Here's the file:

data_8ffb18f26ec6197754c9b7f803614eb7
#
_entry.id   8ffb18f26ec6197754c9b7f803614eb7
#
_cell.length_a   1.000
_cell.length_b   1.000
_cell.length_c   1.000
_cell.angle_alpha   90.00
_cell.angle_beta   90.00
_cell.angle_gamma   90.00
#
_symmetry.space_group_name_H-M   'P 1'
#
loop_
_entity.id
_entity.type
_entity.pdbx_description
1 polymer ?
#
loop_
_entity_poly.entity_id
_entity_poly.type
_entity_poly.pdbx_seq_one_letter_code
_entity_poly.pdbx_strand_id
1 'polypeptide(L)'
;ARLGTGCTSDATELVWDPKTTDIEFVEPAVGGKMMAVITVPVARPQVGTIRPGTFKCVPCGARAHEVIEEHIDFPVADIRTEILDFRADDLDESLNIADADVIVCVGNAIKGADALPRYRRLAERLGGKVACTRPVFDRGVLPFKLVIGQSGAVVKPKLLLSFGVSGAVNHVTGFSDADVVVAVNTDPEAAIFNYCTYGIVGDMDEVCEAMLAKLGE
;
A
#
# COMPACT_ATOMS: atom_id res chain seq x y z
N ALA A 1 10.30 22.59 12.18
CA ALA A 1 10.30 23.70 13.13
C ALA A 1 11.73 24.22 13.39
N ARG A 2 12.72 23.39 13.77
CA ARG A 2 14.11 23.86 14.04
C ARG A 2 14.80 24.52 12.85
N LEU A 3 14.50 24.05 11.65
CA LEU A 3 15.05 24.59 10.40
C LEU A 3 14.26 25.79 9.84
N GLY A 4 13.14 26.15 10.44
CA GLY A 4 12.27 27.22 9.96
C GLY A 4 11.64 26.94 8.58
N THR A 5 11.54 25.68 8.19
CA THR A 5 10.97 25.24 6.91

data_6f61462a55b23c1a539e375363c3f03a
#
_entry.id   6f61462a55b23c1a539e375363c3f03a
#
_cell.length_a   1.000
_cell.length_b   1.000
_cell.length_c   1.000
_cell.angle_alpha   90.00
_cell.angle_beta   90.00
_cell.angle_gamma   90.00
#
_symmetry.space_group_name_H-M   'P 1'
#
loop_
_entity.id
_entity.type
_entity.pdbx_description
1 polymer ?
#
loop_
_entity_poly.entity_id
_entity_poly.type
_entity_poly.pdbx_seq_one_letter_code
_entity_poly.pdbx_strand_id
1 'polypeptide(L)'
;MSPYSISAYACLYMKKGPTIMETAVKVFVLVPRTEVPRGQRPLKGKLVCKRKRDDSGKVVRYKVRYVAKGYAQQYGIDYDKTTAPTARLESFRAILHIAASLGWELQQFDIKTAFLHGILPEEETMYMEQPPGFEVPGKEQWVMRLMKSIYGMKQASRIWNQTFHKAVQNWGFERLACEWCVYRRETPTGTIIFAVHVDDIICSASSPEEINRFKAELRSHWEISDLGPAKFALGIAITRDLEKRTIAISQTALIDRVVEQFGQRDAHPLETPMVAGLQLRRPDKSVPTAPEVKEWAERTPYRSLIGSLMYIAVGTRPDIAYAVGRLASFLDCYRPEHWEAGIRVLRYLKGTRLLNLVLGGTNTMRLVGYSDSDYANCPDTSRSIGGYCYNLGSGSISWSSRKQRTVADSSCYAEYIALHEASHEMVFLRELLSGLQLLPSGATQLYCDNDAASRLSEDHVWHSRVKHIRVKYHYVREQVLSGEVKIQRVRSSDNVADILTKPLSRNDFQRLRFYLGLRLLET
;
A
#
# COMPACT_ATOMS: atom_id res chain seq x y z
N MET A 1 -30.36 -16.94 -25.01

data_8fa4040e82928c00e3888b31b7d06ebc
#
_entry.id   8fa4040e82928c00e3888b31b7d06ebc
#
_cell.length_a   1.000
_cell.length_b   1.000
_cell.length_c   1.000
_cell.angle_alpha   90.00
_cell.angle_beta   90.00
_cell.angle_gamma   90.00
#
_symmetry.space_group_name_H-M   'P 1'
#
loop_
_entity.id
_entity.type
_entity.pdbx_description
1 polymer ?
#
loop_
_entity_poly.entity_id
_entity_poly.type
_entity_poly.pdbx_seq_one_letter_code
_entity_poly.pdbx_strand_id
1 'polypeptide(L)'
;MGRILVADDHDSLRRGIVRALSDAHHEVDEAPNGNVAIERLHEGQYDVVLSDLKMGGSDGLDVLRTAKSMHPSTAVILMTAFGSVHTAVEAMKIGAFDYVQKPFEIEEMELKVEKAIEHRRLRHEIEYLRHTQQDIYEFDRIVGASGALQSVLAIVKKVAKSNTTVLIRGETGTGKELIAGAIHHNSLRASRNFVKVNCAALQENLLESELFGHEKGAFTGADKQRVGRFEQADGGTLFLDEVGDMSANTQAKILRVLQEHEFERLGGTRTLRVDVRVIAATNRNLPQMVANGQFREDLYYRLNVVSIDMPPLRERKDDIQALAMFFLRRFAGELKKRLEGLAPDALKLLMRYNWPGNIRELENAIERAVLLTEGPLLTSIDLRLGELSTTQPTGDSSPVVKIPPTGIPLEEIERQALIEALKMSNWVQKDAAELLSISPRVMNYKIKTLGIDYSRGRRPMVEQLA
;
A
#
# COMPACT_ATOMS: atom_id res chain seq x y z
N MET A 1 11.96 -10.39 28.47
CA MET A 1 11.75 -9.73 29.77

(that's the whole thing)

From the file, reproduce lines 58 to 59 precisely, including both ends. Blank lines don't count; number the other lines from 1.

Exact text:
loop_
_entity.id